Having made it now to not only two of Rio de Janeiro's biggest attractions but two of the biggest tourist sites in the world, Christ the Redeemer and Sugarloaf Mountain, I wanted to share a few of my first hand findings. This first piece of two deals with Cristo Redentor. A Google search was surprisingly irritating on how to get the statue that welcomes you to Rio with open arms...unfortunately there are plenty of tout sites with far better SEO than the official site
that you should use.
Information on legitimate ways of reaching Cristo Redentor (Christ the Redeemer) is displayed in almost every taxi window in Rio, and essentially indicates that you should go by the train or the official minivans to travel up to the summit of Corcovado statue and reach the statue. I wanted to go off piste though, and with limited time at an INSANELY busy time of year to make the pilgrimage to the statue, I needed a taxi to drive me as close as it possibly could to the summit. The first couple of taxi drivers refused and tried to insist that they drop me at the heaving minibus stop at Copacabana instead. I gave up and tried again at 07.30 the following morning. I persuaded a taxi driver to take me up, wait for me and bring me back for 200 Reais. The drive takes you through the beautiful Atlantic rainforest of Tijuca, and isn't for those prone to motion sickness. I'd seen the four hour lines waiting for the train in the local paper though, so I was feeling queasy yet smug. That feeling faded when we reached the Paineiras stop, which was jammed with cars, vans and people already at 07.55. Informed that I could go no further and feeling stupid for having failed to pre-book a ticket thinking I could swerve it with a taxi arrival, I grudgingly joined the line.
Plenty of cheer and camaraderie made it go faster, though. The admission was 34 Reais for one adult and then involved joining ANOTHER long line to get the minivan the final leg of the journey. 2.5km of hairpin turns in a fourteen-seater later, we arrived triumphantly at...another long line. Incredulous as to what this could be, I discovered it was for an escalator and elevator to the very top. I'd had enough of lines and opted for the stairs, which is what anyone should do unless they have small children or are mobility-impaired.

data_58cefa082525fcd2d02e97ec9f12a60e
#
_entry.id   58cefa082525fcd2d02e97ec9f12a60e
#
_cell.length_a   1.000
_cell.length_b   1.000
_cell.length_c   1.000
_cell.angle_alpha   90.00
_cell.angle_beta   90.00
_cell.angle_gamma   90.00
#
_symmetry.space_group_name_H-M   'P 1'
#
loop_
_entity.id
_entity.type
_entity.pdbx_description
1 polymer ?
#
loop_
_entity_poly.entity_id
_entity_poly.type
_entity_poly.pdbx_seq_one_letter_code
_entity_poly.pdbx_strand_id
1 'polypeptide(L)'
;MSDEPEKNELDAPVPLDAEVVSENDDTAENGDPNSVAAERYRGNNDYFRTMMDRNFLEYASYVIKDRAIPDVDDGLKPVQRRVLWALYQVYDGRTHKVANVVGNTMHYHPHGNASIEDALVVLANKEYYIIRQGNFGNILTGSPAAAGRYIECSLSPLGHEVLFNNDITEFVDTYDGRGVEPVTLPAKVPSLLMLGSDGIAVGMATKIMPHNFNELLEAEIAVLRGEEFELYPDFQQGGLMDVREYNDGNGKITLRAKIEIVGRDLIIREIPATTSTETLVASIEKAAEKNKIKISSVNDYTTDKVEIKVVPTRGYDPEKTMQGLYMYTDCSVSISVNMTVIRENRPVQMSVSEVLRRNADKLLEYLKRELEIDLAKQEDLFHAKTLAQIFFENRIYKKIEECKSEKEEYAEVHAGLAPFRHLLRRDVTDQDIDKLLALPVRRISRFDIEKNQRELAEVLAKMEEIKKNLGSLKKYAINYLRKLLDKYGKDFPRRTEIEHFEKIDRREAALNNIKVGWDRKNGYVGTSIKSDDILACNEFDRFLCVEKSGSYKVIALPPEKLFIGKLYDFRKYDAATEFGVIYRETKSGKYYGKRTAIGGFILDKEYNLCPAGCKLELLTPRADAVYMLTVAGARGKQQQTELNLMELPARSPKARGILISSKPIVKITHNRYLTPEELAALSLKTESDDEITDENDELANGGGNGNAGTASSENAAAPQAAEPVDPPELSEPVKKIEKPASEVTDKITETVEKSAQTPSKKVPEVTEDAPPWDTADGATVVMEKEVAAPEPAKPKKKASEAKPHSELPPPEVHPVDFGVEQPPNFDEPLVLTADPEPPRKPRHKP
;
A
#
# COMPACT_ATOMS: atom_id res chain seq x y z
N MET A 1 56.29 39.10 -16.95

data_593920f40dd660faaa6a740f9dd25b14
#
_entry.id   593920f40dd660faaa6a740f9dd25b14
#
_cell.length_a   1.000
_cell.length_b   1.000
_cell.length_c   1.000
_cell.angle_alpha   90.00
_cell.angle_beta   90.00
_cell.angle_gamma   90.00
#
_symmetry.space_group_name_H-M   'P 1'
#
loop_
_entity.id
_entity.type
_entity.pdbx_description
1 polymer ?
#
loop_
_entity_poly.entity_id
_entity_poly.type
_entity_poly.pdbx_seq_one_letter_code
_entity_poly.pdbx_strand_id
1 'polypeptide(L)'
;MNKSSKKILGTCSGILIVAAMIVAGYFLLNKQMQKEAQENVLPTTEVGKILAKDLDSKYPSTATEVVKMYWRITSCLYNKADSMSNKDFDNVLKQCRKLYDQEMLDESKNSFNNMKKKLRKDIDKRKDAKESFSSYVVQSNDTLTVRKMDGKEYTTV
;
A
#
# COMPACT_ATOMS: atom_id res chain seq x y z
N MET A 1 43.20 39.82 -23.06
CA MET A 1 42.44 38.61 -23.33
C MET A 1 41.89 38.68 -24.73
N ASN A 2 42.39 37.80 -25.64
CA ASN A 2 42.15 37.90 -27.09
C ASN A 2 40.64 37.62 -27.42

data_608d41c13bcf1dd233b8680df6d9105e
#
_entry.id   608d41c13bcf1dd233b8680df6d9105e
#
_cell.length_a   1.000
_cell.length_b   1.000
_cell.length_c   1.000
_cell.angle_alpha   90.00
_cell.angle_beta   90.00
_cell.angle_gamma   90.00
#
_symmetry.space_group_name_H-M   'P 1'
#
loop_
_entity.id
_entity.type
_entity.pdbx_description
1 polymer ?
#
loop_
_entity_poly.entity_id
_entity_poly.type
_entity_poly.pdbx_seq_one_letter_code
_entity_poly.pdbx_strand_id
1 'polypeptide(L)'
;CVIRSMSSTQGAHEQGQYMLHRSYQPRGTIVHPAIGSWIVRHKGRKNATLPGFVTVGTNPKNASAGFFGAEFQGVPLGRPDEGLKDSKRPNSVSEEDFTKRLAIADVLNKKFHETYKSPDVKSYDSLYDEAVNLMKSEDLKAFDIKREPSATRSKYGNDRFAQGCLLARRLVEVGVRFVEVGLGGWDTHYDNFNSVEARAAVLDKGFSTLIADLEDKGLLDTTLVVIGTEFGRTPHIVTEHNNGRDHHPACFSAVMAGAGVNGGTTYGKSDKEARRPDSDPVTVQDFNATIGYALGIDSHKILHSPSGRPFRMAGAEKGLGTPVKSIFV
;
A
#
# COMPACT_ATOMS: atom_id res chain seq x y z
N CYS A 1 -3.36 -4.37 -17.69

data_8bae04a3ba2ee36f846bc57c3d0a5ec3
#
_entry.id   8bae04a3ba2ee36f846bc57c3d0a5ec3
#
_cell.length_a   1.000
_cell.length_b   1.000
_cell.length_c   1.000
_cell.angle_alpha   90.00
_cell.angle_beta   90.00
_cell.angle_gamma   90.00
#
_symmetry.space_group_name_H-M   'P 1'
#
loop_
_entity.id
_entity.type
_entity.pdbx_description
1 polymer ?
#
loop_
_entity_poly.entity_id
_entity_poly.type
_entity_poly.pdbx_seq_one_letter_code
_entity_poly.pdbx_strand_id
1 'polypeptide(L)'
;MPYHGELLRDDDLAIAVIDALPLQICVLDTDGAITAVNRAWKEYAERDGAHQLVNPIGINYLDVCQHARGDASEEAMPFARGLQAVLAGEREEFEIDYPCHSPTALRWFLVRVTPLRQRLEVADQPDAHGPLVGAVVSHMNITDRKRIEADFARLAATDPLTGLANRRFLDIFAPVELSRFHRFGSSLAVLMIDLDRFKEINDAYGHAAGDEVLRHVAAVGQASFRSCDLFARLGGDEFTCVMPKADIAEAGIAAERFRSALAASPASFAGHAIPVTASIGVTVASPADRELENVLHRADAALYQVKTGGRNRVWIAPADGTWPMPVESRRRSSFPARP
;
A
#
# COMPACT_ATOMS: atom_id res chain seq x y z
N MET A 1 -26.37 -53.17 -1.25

Talking of children, I reluctantly didn't take ours. I say reluctantly because I like to involve my kids as much as possible. However, at no point during the Corcovado visit did I regret leaving them behind. It's gruelling, in my experience intensely busy, at times boring and there are hazardous sheer drops. It doesn't feel like an experience laid on for kids, although there were plenty up there.
That said, the view during the clamber up the stairs and from the top is beyond breathtaking and very difficult to do justice to in photographs. The Christ itself, the world's tallest Art Deco sculpture, is as imposing and iconic up close as you could dream of up close. Once you've jostled through the masses to get to it, the view to Sugarloaf Mountain is also absolutely peerless.
Even the crowds can provide some entertainment, with people adopting extraordinary and death-defying contortions to get the best pictures. Brazil has given me my first experience of the "selfie stick" too, really hilarious...
Gazing out over the unique blend Rio enjoys of multiple urban environments and ocean, mountains, beaches and rainforests is not something anyone would easily get tired of. In terms of facilities, there are loos, a smallish café, a refreshments kiosk and a souvenir shop. There is apparently a small chapel which I'm embarrassed to admit I forgot to look for, so enchanting and distracting did the views on a lovely clear summer morning prove to be. I'd imagine that poor visibility really diminishes the experience - you definitely want to be able to see everything, to put it bluntly. I'd been told that sometimes curious coatis join tourists from the rainforest but sadly I didn't spot any this time.
I did spot Stadium, Ipanema, Lagoa, Centro and many other familiar Rio landmarks.
There was already a line for the minivan back down again when I headed off and apparently by mid-afternoon it can be absolutely crazy trying to get back down the mountain again - another point to bear in mind of you are considering this journey with little ones. As for the people I sighted in a kilometres long line waiting to get up the mountain at 10.30, they must still be waiting there now...
I found my taxi driver waiting patiently for me and once we'd taken AN HOUR in the traffic crawling back down the mountain again, we were speeding off back through town. A shout out to the registered taxi drivers of Rio - they are amazing. Good value, we did not have one taxi in two weeks that tried to over-charge us, wasn't incredibly clean and air-conditioned, didn't understand where we wanted to go, or failed to be incredibly polite and personable. They're a real credit to the city and an excellent way of getting around.
Like all good pilgrimages, the trip to the summit of Corcovado takes a bit of planning, patience, endurance and dedication. I wouldn't take children under the age of ten. For everyone else, is it worth it? Absolutely. It's got to be done, and it's got to be seen to be believed.